Fernando Awards Foundation statue.

Fernando Awards Foundation statue.

A silver lining has emerged in the wake of the vandalization of the Native American obelisk at Warner Center Park during last May’s civil unrest: the Fernandeño Tataviam Band of Mission Indians will now hold a seat on the board of directors of the statue’s sponsors, the Fernando Awards Foundation.

“We need to give significance and recognition to the people who started the San Fernando Valley,” said David Honda, a longtime Fernando Awards Foundation director, who told the Business Journal Wednesday that the addition is to be made official Jan. 26 in a board meeting on Zoom.

Fernandeño Tataviam Band of Mission Indians Chief Vice President Mark Villasenor will act as representatives of the local tribe on the board, Honda said. The chief is Rudy Ortega Jr.

Villasenor on Wednesday said, “The Fernandeno Tataviam Band of Mission Indians is seeking entry to the Fernando Award board to provide local tribal representation within the traditional lands that the statue resides on. Through a meaningful relationship, we hope to bring awareness to the FTBMI and its causes, as well as other local tribes who call Los Angeles home. We look forward to working with the organization and the people in its outreach.”

The road to reaching indigenous representation on the board has its roots in the street protests that unfolded in Woodland Hills last spring following the George Floyd death at the hands of a police officer in Minnesota.

“We have an Indian statue as representing the Valley as the indigenous people,” Honda said. “Back in May, they had that protest, and they spray painted the Fernando statue.”

In the midst of the unrest, the Business Journal published an opinion column that focused on the potential issue of Fernando’s use of the Native American symbol in light of the reckoning that had been taking place nationwide regarding controversial ethnic mascots such as the Washington Redskins and brands including Aunt Jemima, Uncle Ben’s and Eskimo Pie. That conversation penetrated the Fernando Foundation, and some members internally began weighing how to deal with its longstanding Native American symbol. Honda said he made moves to engage the local Native American representatives a dialogue.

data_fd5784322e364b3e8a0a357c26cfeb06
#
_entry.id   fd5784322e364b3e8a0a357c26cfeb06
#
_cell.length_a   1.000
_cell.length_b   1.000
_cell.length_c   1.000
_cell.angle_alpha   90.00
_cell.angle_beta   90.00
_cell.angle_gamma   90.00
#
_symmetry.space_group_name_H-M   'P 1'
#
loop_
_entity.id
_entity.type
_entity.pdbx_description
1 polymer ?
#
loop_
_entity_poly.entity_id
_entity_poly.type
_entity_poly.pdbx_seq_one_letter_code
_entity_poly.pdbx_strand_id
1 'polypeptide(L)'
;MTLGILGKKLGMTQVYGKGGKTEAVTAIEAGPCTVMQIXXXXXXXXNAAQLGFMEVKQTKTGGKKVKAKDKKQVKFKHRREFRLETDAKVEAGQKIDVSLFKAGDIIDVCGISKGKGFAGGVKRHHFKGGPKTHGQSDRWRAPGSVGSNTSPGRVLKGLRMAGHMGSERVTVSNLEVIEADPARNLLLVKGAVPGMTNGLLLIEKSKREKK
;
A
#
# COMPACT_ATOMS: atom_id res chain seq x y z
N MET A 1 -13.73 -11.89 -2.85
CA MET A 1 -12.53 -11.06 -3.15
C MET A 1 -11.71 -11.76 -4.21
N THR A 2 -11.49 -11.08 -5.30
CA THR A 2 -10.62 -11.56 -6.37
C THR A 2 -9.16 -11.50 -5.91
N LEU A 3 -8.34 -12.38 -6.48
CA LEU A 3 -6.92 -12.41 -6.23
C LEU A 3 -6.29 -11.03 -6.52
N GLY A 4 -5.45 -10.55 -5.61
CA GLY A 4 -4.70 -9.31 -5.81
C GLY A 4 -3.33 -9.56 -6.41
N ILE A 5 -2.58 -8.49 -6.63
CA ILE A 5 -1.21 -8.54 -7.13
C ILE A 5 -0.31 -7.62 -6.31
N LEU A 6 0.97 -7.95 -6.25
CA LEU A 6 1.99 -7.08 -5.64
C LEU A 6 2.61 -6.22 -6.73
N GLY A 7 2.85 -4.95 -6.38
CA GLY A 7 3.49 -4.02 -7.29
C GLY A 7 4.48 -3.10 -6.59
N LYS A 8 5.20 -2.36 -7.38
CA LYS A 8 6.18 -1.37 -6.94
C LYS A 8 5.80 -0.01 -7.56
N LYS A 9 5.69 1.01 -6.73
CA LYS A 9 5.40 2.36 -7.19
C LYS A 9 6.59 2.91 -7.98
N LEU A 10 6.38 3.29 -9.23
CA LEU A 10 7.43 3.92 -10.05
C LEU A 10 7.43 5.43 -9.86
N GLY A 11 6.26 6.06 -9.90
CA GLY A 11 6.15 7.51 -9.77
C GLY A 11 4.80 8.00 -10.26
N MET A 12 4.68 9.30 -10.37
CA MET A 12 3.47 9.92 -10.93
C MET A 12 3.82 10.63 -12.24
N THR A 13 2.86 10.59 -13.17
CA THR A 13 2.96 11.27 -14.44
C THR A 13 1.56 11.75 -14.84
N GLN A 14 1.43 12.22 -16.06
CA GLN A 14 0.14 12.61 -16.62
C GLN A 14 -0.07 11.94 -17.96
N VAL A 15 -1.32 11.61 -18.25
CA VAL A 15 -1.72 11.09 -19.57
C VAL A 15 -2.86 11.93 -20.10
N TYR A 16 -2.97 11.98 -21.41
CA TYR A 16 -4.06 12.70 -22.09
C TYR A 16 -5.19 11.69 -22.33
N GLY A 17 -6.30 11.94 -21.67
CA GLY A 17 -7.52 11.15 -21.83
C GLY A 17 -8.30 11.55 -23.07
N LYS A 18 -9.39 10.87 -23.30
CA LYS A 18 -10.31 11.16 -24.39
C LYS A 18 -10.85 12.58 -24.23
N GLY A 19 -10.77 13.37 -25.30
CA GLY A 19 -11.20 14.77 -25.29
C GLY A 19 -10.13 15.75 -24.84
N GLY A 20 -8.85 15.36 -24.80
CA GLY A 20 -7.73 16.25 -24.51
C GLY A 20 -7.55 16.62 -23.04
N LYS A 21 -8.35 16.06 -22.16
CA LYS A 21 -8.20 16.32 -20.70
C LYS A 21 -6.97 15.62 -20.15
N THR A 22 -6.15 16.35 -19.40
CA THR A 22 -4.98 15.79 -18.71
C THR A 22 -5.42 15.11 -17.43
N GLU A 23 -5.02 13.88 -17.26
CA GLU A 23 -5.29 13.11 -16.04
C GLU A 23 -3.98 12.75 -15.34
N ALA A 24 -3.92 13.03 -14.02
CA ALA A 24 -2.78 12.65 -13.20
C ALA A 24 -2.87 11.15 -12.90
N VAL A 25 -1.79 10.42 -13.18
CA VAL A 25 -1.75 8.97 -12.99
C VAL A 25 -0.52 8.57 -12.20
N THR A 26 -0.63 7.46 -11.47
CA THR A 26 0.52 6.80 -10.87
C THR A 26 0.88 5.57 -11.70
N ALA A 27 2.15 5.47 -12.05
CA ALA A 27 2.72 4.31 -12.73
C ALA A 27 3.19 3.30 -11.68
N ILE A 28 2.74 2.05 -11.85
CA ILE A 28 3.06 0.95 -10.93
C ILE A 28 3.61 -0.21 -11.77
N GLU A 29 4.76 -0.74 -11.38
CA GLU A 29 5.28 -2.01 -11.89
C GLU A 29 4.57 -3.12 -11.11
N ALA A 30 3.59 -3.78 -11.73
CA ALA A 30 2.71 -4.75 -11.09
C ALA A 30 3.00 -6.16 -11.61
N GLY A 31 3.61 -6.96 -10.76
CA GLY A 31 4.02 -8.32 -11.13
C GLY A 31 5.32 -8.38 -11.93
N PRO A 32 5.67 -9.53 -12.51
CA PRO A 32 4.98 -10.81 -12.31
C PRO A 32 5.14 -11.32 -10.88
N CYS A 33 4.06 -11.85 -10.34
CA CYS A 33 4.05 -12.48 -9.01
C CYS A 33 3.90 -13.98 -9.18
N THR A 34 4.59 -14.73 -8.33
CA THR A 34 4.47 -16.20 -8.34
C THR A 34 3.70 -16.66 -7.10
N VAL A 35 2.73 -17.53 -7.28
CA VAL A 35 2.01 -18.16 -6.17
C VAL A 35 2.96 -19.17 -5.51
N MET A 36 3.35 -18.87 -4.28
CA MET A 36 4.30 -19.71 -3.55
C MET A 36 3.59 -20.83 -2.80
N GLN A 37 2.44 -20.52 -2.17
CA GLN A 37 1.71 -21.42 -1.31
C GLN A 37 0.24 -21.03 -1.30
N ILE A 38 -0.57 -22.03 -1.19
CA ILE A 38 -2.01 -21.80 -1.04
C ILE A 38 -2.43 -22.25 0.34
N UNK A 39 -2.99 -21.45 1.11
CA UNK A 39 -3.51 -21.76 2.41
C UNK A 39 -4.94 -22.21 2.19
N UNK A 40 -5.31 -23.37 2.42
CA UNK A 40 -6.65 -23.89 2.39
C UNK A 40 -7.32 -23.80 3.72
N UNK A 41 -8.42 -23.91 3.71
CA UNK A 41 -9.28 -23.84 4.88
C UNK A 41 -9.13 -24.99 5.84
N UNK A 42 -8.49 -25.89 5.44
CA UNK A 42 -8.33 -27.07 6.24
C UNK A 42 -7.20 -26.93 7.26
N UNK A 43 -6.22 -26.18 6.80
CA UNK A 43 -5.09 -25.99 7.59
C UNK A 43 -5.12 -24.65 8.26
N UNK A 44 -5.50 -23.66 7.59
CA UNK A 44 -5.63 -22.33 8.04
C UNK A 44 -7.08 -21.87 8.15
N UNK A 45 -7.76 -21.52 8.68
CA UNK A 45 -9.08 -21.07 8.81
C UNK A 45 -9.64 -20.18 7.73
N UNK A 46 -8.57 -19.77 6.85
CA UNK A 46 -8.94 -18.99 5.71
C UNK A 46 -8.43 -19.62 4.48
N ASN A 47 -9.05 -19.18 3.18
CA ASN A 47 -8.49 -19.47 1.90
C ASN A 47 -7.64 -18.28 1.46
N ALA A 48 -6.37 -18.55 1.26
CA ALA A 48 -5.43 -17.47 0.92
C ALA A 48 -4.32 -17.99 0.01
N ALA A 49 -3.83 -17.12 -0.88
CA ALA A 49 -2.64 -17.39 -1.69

“I needed to step back and think about 12 or 13 years ago the relevancy of an Indian representing the Fernando Award,” said Honda, who has spent the last few months trying to contact and engage with the leaders of the tribe.

The ancestral land of the Tataviam people spans the northwest part of present-day Los Angeles County and southern Ventura County, with its center in the upper basin of the Santa Clara River and the Santa Susana and Sierra Pelona mountain ranges. The Santa Clarita Valley lies in the center of Tataviam territory.  

In 1797, Mission San Fernando opened in the village of Achoicominga. Today, Ortega Jr. heads the Mission Indians’ tribal headquarters, which is located at 1019 2nd St. in the city of San Fernando.

After a couple of Zoom meetings, “he realized I was trying to do some real outreach,” Honda said of Ortega.  

It was then decided to devote a board seat for the indigenous tribe.

Honda, principal of the Woodland Hills-based contractor David Honda Construction, said that the Fernando’s Indian not only reflects the San Fernando Valley’s indigenous roots but “represents the leadership, loyalty and the comradery of the Native American.”

“They are our historic ancestors,” he added. “They represent the San Fernando Valley from the 1600s.”

In light of post-Floyd protests to remove statues of such figures as Father Junipero Sera locally, Honda said one of the points of discussion to come may be renaming Maclay Avenue in the city of San Fernando. Sen. Charles Maclay has been accused of illegally purchasing the 56,000-acre land grant in 1874 that became San Fernando Rancho and divorcing Tataviam leaders from the real estate in the process.

As for the Fernando statue, the person who vandalized it was never identified. However, Don Larson — founder of Northridge Beautification Foundation and first-ever recipient of the Fernando Impact Award, given for volunteerism, in 2018 — restored it over the summer.  

Thor Steingraber, long-running theater director of the Yunes and Soroya Nazarian Center for the Performing Arts at California State University - Northridge, also is to be inducted as a Fernando board member Jan. 26.

The Fernando Awards is a local tradition going back 62 years. The annual awards gala was not held in 2020 but is scheduled to be an in-person event Nov. 5.